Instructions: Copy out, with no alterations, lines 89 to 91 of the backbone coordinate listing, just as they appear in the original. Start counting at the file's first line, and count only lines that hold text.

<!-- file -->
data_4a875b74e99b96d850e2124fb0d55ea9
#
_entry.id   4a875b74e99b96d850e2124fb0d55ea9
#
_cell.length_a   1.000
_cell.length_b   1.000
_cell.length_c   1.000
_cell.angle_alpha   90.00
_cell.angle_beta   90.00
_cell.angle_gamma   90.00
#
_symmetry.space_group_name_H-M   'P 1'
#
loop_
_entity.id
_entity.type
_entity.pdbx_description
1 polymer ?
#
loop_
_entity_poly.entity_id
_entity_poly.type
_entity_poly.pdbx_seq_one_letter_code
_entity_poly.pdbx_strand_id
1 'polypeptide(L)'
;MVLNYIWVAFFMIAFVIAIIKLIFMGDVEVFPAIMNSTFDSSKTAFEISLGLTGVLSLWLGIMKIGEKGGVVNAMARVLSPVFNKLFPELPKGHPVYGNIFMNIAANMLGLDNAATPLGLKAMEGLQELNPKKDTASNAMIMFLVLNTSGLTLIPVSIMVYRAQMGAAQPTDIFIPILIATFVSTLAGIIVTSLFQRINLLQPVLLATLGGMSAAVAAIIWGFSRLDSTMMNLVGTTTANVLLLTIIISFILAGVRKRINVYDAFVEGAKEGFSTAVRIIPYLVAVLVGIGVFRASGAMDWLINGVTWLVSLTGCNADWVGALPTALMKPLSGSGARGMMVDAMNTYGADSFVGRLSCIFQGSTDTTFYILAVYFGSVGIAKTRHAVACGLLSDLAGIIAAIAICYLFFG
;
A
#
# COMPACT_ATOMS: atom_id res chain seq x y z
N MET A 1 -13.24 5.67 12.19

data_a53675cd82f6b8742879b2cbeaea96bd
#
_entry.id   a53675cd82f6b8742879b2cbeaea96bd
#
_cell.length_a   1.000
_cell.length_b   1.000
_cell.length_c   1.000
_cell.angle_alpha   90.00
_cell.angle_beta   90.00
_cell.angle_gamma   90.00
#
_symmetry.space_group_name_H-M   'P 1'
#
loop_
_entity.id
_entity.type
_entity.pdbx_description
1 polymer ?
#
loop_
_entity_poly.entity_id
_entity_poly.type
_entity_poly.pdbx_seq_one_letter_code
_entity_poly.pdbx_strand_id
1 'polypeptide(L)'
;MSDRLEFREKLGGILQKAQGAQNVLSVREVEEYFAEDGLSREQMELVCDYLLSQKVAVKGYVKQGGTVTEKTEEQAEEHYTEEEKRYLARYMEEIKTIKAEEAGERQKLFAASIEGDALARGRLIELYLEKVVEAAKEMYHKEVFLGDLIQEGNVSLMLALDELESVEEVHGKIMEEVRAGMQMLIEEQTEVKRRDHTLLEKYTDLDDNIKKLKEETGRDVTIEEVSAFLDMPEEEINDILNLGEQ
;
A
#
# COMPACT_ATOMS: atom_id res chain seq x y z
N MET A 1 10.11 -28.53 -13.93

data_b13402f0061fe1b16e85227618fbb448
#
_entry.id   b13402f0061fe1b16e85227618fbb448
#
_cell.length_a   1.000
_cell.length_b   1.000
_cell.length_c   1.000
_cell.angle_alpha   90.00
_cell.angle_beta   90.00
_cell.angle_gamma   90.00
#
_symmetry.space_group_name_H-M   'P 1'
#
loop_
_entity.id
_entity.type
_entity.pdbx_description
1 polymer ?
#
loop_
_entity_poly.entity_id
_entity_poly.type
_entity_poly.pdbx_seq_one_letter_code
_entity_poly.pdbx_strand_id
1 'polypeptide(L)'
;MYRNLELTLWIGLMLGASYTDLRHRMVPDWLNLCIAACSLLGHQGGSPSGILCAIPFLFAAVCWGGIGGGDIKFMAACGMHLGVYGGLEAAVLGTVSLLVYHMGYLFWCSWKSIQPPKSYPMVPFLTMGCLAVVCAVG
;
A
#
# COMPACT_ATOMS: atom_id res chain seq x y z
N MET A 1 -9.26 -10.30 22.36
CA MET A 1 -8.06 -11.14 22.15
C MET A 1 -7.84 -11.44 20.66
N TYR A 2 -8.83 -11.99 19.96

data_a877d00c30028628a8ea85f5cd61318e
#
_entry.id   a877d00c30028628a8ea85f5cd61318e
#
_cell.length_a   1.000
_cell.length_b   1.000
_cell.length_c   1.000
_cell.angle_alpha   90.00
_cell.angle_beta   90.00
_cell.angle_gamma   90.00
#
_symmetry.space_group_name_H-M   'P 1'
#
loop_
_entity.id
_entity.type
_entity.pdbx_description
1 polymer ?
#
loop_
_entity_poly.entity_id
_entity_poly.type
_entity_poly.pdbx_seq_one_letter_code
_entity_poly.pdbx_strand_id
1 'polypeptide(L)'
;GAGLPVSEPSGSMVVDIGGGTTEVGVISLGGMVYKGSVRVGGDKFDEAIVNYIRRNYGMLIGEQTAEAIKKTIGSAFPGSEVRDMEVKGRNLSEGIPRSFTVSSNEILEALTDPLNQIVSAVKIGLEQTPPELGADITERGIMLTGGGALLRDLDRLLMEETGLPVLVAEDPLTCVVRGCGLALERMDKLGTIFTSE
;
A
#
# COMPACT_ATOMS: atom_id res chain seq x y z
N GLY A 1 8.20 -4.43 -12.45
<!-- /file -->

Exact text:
;
A
#